It is wonderful when businesses offer ways to support effective teaching. People can speculate about the advancement of agendas, but anything that can offer opportunities to help teachers hone their craft and thus increase student achievment is a good thing.
I'm sure you've seen these commercials from Exxon Mobil about supporting science and math education:
Let's solve this: I like that. However, one piece of rhetoric is more troubling: "Let's raise academic standards across the nation" (00:15).
Here we have a situation that fits perfectly into the framework of education: students are not performing, what do we do? When we look at what they are finishing with, it is unsatisfactory. From an outsider's perspective--especially a corporate perspective--the solution is simple: make them finish with more. How do we do that? Redefine a higher expectation of what finishing with more should look like.
I don't think the U.S. is lagging because we had low standards to begin with.
It is fitting that I saw this commercial most recently while I was watching the Olympic trials on TV. If education is a race and we are not satisfied with how we are finishing, we don't just look at where the finish line is. Likewise, we don't just look at what our time is. If Ryan Lochte (the swimmer I'm hoping will humble Michael Phelps) is unsatsifed with his time in the 200m IM, he doesn't make the pool longer or just say he needs to raise his standards to match the competition. He thinks. He trains. He watches video of his turns and his entry. If Tianna Madison wants to shave four hundreths of a second off of her 100 meter sprint time on the track in order to match Carmelita Jeter, she knows she needs to do more than just have high standards. She thinks. She trains. She watches video of her starts and her footstrikes and her form.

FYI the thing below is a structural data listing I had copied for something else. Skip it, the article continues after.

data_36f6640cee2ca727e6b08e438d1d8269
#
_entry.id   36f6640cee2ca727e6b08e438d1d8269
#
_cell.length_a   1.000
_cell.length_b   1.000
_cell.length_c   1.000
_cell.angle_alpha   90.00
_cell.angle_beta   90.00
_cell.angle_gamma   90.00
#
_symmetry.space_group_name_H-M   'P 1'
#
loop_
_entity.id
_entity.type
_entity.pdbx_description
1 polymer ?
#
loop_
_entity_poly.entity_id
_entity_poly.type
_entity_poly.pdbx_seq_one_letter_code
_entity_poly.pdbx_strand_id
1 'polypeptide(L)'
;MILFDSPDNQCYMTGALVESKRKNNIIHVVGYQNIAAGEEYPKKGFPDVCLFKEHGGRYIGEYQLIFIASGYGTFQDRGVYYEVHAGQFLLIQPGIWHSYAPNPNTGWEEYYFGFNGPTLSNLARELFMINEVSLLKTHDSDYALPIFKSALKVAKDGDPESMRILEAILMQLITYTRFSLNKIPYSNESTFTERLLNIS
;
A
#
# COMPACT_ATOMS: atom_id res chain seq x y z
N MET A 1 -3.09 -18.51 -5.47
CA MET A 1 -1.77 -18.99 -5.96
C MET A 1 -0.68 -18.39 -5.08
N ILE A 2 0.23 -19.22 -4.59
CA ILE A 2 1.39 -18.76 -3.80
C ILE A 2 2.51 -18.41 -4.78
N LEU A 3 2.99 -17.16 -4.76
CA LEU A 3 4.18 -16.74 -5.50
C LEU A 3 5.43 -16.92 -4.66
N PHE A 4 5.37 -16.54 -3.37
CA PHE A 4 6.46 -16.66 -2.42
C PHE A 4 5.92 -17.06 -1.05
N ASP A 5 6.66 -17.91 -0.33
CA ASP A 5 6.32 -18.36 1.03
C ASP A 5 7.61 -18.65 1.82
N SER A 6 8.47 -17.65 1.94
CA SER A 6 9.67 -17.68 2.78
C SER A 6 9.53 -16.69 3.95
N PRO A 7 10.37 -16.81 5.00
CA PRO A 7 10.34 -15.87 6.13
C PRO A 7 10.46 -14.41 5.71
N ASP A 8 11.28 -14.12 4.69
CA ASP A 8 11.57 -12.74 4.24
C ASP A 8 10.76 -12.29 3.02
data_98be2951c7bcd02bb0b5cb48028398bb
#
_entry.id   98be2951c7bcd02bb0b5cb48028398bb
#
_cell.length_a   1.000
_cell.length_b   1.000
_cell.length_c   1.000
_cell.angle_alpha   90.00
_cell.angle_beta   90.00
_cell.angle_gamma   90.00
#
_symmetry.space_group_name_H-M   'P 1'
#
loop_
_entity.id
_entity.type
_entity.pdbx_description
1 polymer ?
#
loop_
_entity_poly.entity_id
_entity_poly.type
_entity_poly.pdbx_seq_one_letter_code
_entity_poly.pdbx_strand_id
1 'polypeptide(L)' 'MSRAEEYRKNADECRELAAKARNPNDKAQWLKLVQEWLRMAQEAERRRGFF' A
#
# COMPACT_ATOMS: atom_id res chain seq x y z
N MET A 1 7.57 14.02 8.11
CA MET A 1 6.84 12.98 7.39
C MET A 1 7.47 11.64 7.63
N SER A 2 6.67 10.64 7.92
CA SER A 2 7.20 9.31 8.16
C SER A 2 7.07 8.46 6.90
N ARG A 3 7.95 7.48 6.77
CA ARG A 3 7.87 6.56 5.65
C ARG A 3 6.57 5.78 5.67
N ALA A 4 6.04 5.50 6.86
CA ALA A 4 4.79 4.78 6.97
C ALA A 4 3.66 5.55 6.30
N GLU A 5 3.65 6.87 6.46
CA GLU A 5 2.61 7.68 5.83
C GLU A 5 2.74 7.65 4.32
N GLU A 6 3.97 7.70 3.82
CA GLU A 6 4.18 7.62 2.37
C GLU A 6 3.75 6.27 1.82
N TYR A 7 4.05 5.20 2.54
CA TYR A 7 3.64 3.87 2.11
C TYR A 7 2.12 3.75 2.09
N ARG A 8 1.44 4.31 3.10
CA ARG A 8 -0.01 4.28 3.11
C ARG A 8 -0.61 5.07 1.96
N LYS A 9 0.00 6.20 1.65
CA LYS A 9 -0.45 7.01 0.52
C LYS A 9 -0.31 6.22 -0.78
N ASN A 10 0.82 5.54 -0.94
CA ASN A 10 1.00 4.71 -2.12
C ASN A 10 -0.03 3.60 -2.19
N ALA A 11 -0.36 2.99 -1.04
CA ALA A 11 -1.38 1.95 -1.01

There are so many factors which place other countries "above" us in the rankings of science and math standards. We could, for one, point out that our data is based on all of our students, whereas the data for many of those countries who outrank us does not do the same.
This is why I hope that one other phrase from the Exxon Mobil campaign (though it was sadly absent from the commerical above) carries more weight than the standards rhetoric: Exxon Mobil calls for us to invest in science and math education. From a scientific approach it is a no brainer--we could even craft an experiment and use the scientific method. Our question: which will produce increased results, higher standards or greater investment?